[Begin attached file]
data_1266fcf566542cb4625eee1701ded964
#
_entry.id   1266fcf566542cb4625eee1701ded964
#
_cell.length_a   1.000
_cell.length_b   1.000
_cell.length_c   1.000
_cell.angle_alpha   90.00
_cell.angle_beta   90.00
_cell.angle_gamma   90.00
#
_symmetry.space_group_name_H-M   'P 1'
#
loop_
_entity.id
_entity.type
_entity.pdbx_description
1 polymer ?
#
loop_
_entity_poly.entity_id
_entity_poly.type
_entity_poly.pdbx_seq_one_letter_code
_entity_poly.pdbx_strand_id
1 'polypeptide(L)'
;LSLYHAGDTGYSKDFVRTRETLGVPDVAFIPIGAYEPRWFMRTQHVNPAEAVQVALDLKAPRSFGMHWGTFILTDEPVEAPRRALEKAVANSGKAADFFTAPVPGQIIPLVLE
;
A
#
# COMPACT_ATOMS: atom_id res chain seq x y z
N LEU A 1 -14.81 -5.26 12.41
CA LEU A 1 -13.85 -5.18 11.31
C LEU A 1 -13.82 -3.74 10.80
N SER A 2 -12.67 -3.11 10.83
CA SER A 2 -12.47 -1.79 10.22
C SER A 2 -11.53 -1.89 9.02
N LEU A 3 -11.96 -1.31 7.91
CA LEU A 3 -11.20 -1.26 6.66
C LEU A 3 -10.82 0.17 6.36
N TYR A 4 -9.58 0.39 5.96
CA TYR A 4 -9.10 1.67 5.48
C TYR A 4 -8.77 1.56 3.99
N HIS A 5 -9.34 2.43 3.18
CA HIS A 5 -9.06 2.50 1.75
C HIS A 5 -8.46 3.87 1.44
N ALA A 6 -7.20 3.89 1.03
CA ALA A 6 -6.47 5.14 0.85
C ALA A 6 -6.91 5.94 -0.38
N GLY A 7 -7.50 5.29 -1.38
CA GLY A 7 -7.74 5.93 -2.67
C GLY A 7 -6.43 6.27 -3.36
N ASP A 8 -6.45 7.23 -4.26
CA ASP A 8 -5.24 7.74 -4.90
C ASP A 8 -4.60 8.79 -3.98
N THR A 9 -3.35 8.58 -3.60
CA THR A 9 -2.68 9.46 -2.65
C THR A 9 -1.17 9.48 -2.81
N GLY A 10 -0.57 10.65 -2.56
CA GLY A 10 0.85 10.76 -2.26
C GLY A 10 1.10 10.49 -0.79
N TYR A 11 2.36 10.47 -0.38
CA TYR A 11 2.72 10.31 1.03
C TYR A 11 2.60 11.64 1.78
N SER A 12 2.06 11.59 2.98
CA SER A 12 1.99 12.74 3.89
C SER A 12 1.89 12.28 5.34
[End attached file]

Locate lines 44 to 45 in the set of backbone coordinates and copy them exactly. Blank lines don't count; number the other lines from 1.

CA HIS A 5 -9.06 2.50 1.75
C HIS A 5 -8.46 3.87 1.44